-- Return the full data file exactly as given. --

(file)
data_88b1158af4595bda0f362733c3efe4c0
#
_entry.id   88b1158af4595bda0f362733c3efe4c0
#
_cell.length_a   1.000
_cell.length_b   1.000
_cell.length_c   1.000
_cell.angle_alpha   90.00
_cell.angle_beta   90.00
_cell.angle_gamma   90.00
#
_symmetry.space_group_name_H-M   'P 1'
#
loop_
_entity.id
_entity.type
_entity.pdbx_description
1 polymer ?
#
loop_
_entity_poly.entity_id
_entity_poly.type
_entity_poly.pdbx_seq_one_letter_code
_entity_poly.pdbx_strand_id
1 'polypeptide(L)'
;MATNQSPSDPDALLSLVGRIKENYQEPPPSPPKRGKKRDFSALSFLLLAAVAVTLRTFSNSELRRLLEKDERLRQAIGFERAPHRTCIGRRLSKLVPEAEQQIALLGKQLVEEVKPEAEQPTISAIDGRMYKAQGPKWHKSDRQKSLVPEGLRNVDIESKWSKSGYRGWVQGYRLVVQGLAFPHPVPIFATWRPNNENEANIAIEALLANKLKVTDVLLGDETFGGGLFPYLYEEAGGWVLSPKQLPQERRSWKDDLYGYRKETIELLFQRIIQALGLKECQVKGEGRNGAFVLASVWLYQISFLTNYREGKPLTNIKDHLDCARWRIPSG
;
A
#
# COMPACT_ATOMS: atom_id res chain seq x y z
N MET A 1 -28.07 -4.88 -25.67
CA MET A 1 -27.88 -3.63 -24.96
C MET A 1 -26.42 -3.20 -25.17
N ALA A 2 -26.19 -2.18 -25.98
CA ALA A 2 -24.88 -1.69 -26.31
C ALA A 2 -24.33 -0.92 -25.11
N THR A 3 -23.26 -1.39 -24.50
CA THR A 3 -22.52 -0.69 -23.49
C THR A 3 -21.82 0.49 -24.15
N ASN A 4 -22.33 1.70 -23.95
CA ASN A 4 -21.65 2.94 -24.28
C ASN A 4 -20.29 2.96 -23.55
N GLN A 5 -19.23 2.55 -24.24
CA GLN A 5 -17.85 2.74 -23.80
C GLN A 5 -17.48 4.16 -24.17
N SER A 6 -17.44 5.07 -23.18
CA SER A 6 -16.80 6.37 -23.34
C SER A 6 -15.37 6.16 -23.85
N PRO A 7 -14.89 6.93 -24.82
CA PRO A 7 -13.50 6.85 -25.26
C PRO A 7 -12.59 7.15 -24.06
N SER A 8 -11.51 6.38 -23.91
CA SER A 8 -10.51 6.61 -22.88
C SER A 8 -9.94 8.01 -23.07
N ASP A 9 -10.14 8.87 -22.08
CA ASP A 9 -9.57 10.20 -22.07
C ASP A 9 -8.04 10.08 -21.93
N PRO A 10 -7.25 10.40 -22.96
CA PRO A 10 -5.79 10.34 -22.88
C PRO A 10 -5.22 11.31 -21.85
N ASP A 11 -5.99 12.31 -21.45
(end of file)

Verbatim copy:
data_88b1158af4595bda0f362733c3efe4c0
#
_entry.id   88b1158af4595bda0f362733c3efe4c0
#
_cell.length_a   1.000
_cell.length_b   1.000
_cell.length_c   1.000
_cell.angle_alpha   90.00
_cell.angle_beta   90.00
_cell.angle_gamma   90.00
#
_symmetry.space_group_name_H-M   'P 1'
#
loop_
_entity.id
_entity.type
_entity.pdbx_description
1 polymer ?
#
loop_
_entity_poly.entity_id
_entity_poly.type
_entity_poly.pdbx_seq_one_letter_code
_entity_poly.pdbx_strand_id
1 'polypeptide(L)'
;MATNQSPSDPDALLSLVGRIKENYQEPPPSPPKRGKKRDFSALSFLLLAAVAVTLRTFSNSELRRLLEKDERLRQAIGFERAPHRTCIGRRLSKLVPEAEQQIALLGKQLVEEVKPEAEQPTISAIDGRMYKAQGPKWHKSDRQKSLVPEGLRNVDIESKWSKSGYRGWVQGYRLVVQGLAFPHPVPIFATWRPNNENEANIAIEALLANKLKVTDVLLGDETFGGGLFPYLYEEAGGWVLSPKQLPQERRSWKDDLYGYRKETIELLFQRIIQALGLKECQVKGEGRNGAFVLASVWLYQISFLTNYREGKPLTNIKDHLDCARWRIPSG
;
A
#
# COMPACT_ATOMS: atom_id res chain seq x y z
N MET A 1 -28.07 -4.88 -25.67
CA MET A 1 -27.88 -3.63 -24.96
C MET A 1 -26.42 -3.20 -25.17
N ALA A 2 -26.19 -2.18 -25.98
CA ALA A 2 -24.88 -1.69 -26.31
C ALA A 2 -24.33 -0.92 -25.11
N THR A 3 -23.26 -1.39 -24.50
CA THR A 3 -22.52 -0.69 -23.49
C THR A 3 -21.82 0.49 -24.15
N ASN A 4 -22.33 1.70 -23.95
CA ASN A 4 -21.65 2.94 -24.28
C ASN A 4 -20.29 2.96 -23.55
N GLN A 5 -19.23 2.55 -24.24
CA GLN A 5 -17.85 2.74 -23.80
C GLN A 5 -17.48 4.16 -24.17
N SER A 6 -17.44 5.07 -23.18
CA SER A 6 -16.80 6.37 -23.34
C SER A 6 -15.37 6.16 -23.85
N PRO A 7 -14.89 6.93 -24.82
CA PRO A 7 -13.50 6.85 -25.26
C PRO A 7 -12.59 7.15 -24.06
N SER A 8 -11.51 6.38 -23.91
CA SER A 8 -10.51 6.61 -22.88
C SER A 8 -9.94 8.01 -23.07
N ASP A 9 -10.14 8.87 -22.08
CA ASP A 9 -9.57 10.20 -22.07
C ASP A 9 -8.04 10.08 -21.93
N PRO A 10 -7.25 10.40 -22.96
CA PRO A 10 -5.79 10.34 -22.88
C PRO A 10 -5.22 11.31 -21.85
N ASP A 11 -5.99 12.31 -21.45